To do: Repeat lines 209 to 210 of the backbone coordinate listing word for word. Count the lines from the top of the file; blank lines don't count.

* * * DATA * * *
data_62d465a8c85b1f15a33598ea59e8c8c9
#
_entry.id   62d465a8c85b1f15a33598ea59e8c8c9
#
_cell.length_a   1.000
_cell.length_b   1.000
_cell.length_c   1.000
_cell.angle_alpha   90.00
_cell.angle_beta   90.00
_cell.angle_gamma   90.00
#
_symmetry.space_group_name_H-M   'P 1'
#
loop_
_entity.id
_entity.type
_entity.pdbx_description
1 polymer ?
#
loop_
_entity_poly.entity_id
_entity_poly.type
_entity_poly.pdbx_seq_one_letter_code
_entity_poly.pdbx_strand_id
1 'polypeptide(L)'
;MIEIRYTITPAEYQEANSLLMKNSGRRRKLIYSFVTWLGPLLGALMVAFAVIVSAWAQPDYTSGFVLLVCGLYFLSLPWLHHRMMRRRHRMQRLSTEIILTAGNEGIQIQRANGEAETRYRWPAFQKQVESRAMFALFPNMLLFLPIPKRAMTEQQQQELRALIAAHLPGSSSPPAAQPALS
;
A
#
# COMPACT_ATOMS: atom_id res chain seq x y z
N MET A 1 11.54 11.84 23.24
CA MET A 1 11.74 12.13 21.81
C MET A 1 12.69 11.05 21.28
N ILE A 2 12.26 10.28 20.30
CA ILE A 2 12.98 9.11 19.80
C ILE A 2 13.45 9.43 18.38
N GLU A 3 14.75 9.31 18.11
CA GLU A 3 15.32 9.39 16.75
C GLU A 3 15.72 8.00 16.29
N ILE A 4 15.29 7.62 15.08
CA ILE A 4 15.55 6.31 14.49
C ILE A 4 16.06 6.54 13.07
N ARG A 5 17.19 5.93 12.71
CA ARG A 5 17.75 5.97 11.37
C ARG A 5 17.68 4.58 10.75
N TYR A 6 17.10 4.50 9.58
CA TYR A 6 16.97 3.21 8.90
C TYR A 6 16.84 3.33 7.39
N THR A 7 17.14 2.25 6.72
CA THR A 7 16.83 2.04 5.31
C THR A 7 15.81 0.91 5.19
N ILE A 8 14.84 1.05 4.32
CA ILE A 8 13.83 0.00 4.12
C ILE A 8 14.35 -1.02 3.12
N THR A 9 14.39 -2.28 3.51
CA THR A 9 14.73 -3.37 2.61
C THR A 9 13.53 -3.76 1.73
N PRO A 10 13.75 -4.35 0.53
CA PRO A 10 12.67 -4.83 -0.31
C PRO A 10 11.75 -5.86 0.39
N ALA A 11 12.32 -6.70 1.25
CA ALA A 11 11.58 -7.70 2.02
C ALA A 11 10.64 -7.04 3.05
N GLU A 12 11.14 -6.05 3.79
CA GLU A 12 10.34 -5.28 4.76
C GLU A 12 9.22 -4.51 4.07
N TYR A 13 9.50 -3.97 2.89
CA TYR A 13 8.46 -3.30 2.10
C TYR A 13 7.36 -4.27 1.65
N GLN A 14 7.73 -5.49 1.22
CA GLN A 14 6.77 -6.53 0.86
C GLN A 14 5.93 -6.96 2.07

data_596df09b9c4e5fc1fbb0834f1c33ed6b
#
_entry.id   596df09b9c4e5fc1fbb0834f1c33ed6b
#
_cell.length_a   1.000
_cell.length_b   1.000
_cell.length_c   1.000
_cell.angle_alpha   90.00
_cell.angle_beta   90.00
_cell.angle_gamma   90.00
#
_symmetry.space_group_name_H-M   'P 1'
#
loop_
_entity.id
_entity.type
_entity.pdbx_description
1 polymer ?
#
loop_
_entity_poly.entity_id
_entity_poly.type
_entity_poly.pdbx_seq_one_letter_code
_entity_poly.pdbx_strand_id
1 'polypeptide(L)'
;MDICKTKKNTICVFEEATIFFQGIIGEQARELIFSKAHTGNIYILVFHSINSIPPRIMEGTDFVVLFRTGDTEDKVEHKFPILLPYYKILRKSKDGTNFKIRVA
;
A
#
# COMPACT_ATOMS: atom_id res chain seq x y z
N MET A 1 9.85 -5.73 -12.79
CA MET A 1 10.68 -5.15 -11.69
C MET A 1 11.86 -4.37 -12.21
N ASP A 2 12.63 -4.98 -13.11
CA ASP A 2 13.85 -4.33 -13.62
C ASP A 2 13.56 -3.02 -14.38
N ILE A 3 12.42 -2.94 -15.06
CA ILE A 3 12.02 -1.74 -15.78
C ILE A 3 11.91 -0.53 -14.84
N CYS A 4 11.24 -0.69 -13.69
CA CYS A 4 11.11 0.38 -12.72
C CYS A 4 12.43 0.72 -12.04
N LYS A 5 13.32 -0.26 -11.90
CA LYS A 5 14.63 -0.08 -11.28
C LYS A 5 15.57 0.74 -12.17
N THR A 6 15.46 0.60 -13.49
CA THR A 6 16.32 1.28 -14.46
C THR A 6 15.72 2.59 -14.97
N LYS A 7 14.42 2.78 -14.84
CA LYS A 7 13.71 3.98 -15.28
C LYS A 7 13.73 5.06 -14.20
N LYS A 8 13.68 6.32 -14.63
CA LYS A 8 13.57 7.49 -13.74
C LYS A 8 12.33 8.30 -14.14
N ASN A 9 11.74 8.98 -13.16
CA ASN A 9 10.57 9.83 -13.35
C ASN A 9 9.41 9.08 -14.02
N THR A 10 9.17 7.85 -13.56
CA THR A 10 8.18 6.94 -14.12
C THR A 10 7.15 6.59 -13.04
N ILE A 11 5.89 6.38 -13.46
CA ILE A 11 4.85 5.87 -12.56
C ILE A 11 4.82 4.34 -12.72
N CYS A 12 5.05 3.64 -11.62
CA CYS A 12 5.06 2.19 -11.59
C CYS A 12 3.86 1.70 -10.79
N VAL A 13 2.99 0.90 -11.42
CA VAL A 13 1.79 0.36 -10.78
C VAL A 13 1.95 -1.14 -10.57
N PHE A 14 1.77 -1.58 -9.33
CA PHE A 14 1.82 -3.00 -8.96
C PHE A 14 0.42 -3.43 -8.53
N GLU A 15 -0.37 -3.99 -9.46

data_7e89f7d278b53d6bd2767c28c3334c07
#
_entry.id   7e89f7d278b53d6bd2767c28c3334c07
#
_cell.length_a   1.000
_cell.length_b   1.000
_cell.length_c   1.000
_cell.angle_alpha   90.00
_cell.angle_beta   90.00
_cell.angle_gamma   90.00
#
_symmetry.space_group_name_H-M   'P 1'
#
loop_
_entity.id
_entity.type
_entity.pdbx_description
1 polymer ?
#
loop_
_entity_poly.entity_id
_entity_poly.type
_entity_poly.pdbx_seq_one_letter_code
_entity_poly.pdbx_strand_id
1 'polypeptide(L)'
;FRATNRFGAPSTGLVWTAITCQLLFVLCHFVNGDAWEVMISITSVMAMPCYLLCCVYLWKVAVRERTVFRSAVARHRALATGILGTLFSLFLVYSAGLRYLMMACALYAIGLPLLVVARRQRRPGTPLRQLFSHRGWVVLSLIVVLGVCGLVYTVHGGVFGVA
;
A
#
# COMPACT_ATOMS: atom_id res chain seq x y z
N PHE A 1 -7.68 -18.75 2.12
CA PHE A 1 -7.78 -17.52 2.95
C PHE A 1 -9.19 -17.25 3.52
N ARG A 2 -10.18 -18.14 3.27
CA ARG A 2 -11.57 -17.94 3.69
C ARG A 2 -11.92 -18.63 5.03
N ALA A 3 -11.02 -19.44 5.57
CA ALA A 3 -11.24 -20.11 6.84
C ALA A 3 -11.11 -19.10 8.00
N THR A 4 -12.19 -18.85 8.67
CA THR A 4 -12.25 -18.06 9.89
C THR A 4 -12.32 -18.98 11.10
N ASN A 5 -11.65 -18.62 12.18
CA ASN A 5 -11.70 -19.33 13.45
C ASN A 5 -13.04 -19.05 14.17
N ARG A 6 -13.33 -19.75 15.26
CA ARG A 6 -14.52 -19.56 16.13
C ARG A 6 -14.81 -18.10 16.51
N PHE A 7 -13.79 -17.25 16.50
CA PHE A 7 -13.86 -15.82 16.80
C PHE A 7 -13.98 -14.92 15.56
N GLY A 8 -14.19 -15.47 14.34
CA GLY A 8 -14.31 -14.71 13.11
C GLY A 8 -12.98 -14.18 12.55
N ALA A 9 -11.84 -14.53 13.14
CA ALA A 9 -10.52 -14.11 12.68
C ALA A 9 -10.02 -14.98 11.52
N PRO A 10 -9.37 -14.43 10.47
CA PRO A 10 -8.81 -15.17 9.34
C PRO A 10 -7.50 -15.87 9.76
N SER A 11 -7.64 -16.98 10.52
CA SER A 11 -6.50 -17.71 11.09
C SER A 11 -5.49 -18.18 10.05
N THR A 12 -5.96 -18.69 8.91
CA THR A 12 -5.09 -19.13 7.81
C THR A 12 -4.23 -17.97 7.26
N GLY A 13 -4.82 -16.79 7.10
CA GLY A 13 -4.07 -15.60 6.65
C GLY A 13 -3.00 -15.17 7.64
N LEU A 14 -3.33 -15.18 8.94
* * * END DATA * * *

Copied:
N THR A 12 -5.96 -18.69 8.91
CA THR A 12 -5.09 -19.13 7.81